Campylobacter jejuni is a leading cause of bacterial food poisoning in humans. Due to the rise in antibiotic-resistant Campylobacter, there exists a need to develop antibiotic-independent interventions to control infections in humans. Here, we evaluated the impact of Escherichia coli Nissle 1917 (EcN), a probiotic strain, on C. jejuni's invasion and intracellular survival in polarized human colonic cells (HT-29). To further understand how EcN mediates its impact, the expression of 84 genes associated with tight junctions and cell adhesion was profiled in HT-29 cells after treatment with EcN and challenge with C. jejuni. The pre-treatment of polarized HT-29 cells with EcN for 4 h showed a significant effect on C. jejuni's invasion (∼2 log reduction) of the colonic cells. Furthermore, no intracellular C. jejuni were recovered from EcN pre-treated HT-29 cells at 24 h post-infection. Other probiotic strains tested had no significant impact on C. jejuni invasion and intracellular survival. C. jejuni decreased the expression of genes associated with epithelial cells permeability and barrier function in untreated HT-29 cells. However, EcN positively affected the expression of genes that are involved in enhanced intestinal barrier function, decreased cell permeability, and increased tight junction integrity. The results suggest that EcN impedes C. jejuni invasion and subsequent intracellular survival by affecting HT-29 cells barrier function and tight junction integrity. We conclude that EcN might be a viable alternative for controlling C. jejuni infections.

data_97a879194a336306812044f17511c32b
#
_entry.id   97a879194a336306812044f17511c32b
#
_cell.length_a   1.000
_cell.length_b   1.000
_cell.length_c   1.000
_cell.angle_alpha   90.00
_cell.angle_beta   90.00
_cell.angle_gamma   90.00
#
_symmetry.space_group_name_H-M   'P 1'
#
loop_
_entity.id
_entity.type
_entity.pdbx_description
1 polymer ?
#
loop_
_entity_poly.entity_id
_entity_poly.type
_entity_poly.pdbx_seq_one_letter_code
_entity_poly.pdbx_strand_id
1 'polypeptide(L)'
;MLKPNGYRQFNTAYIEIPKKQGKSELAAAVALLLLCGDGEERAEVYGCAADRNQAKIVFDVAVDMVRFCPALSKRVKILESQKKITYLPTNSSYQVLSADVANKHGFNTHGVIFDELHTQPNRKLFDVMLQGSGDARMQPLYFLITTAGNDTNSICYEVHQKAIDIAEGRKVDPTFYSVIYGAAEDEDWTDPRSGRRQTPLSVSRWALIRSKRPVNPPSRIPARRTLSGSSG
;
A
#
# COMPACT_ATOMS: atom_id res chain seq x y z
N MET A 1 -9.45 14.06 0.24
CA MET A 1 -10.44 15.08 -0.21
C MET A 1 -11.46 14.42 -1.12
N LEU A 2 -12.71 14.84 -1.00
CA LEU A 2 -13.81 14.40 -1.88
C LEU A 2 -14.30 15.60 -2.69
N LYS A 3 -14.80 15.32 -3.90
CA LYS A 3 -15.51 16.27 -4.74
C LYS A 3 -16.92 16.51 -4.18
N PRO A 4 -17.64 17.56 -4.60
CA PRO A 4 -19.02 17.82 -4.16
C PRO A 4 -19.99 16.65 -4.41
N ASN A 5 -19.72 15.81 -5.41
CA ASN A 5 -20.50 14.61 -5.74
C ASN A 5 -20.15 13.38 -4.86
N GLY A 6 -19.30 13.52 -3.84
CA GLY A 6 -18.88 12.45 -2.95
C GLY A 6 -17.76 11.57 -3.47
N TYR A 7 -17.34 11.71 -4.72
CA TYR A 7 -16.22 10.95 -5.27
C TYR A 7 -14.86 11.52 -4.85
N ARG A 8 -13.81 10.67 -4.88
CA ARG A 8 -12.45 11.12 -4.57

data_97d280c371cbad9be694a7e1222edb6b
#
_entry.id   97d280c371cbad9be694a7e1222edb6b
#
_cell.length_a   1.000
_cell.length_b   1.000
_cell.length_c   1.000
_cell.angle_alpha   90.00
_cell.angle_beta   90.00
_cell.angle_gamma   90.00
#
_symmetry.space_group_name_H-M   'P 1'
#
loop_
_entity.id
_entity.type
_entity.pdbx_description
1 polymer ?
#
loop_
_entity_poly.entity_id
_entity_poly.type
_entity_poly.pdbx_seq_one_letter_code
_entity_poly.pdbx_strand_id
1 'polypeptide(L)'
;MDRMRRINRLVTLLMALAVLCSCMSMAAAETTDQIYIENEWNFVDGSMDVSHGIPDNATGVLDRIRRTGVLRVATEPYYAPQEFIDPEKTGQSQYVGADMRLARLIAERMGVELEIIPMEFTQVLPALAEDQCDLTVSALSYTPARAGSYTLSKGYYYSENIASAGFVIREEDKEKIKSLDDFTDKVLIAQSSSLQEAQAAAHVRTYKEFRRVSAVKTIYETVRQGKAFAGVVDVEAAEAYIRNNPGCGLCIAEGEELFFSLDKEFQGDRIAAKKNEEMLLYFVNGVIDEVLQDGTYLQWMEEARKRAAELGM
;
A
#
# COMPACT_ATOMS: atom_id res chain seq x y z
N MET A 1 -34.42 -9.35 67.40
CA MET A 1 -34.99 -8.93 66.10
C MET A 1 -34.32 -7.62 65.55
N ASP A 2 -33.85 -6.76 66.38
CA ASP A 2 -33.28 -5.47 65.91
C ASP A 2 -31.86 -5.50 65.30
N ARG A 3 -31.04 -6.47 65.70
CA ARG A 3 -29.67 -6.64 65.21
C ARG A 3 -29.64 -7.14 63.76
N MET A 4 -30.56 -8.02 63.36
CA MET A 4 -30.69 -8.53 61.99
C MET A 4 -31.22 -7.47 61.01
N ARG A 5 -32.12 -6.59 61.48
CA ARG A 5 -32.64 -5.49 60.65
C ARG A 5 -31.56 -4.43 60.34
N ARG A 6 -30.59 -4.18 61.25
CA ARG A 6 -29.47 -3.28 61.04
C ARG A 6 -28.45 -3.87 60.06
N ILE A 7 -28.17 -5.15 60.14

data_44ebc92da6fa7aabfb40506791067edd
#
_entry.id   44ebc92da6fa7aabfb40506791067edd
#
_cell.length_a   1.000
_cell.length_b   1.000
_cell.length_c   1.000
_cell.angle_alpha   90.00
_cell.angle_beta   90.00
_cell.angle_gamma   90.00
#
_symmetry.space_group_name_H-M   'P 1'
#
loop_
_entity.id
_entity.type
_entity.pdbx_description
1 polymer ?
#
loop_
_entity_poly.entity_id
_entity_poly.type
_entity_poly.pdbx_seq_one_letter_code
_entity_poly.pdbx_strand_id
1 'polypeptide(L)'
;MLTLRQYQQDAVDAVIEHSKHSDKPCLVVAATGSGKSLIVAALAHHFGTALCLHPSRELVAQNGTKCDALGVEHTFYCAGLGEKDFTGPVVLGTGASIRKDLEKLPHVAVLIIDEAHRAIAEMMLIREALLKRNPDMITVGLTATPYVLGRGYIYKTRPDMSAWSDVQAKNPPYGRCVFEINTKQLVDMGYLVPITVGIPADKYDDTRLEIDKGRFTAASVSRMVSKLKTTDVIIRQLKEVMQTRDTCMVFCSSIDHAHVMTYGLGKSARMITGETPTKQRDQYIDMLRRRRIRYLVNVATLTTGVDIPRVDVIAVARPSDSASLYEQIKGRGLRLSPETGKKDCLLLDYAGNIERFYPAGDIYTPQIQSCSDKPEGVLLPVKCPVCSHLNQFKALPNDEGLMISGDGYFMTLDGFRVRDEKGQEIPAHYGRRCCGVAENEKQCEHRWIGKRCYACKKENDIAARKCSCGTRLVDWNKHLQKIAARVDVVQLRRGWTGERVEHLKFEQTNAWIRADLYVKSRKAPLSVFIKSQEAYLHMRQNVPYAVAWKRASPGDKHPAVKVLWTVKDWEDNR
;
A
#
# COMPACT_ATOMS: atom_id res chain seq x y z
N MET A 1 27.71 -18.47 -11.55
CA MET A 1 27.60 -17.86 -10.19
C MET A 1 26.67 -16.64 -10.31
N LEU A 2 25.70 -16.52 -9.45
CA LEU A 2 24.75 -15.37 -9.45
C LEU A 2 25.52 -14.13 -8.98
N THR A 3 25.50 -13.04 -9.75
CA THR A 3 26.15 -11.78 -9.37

|Frontiers in Microbiology
|Published - Aug 22 2017
Bibliographical noteFunding Information:
Research in the Rajashekara laboratory is funded by grants from the USDA (AFRI USDA, Grant # 2012-68003-19679) and the Ohio State University’s SEEDS program.
© 2017 Helmy, Kassem, Kumar and Rajashekara.
- E. coli Nissle 1917
- HT-29 cells
- Intracellular survival
- Tight junctions
ASJC Scopus subject areas
- Microbiology (medical)